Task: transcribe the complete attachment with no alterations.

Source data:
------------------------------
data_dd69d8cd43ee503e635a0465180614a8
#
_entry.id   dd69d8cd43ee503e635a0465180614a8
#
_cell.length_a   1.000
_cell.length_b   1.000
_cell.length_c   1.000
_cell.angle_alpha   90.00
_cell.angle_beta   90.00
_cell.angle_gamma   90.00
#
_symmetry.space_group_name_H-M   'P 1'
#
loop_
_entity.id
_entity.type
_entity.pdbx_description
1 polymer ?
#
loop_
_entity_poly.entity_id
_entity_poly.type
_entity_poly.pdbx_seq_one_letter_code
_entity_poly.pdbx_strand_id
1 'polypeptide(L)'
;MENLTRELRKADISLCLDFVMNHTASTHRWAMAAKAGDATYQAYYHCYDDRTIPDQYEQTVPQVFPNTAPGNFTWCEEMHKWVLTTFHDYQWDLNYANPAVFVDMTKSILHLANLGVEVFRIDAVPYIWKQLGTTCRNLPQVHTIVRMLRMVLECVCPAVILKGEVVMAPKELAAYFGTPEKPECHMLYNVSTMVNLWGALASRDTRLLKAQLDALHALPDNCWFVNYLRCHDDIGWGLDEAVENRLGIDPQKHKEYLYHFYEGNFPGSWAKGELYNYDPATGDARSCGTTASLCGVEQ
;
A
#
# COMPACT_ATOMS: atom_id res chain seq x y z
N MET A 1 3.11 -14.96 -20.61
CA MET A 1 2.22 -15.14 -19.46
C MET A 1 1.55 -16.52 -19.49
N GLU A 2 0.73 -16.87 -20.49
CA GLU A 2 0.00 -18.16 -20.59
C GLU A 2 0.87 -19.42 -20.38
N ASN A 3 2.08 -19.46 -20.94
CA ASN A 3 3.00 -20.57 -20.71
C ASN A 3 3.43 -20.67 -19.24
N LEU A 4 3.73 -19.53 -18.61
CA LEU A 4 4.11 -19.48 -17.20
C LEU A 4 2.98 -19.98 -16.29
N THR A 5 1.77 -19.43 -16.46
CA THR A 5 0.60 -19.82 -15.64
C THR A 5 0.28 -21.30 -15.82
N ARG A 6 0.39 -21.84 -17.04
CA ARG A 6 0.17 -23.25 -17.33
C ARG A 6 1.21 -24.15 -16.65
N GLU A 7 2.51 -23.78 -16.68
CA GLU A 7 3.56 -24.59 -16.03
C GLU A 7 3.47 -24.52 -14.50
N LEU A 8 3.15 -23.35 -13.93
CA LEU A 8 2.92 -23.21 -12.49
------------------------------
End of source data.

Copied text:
data_dd69d8cd43ee503e635a0465180614a8
#
_entry.id   dd69d8cd43ee503e635a0465180614a8
#
_cell.length_a   1.000
_cell.length_b   1.000
_cell.length_c   1.000
_cell.angle_alpha   90.00
_cell.angle_beta   90.00
_cell.angle_gamma   90.00
#
_symmetry.space_group_name_H-M   'P 1'
#
loop_
_entity.id
_entity.type
_entity.pdbx_description
1 polymer ?
#
loop_
_entity_poly.entity_id
_entity_poly.type
_entity_poly.pdbx_seq_one_letter_code
_entity_poly.pdbx_strand_id
1 'polypeptide(L)'
;MENLTRELRKADISLCLDFVMNHTASTHRWAMAAKAGDATYQAYYHCYDDRTIPDQYEQTVPQVFPNTAPGNFTWCEEMHKWVLTTFHDYQWDLNYANPAVFVDMTKSILHLANLGVEVFRIDAVPYIWKQLGTTCRNLPQVHTIVRMLRMVLECVCPAVILKGEVVMAPKELAAYFGTPEKPECHMLYNVSTMVNLWGALASRDTRLLKAQLDALHALPDNCWFVNYLRCHDDIGWGLDEAVENRLGIDPQKHKEYLYHFYEGNFPGSWAKGELYNYDPATGDARSCGTTASLCGVEQ
;
A
#
# COMPACT_ATOMS: atom_id res chain seq x y z
N MET A 1 3.11 -14.96 -20.61
CA MET A 1 2.22 -15.14 -19.46
C MET A 1 1.55 -16.52 -19.49
N GLU A 2 0.73 -16.87 -20.49
CA GLU A 2 0.00 -18.16 -20.59
C GLU A 2 0.87 -19.42 -20.38
N ASN A 3 2.08 -19.46 -20.94
CA ASN A 3 3.00 -20.57 -20.71
C ASN A 3 3.43 -20.67 -19.24
N LEU A 4 3.73 -19.53 -18.61
CA LEU A 4 4.11 -19.48 -17.20
C LEU A 4 2.98 -19.98 -16.29
N THR A 5 1.77 -19.43 -16.46
CA THR A 5 0.60 -19.82 -15.64
C THR A 5 0.28 -21.30 -15.82
N ARG A 6 0.39 -21.84 -17.04
CA ARG A 6 0.17 -23.25 -17.33
C ARG A 6 1.21 -24.15 -16.65
N GLU A 7 2.51 -23.78 -16.68
CA GLU A 7 3.56 -24.59 -16.03
C GLU A 7 3.47 -24.52 -14.50
N LEU A 8 3.15 -23.35 -13.93
CA LEU A 8 2.92 -23.21 -12.49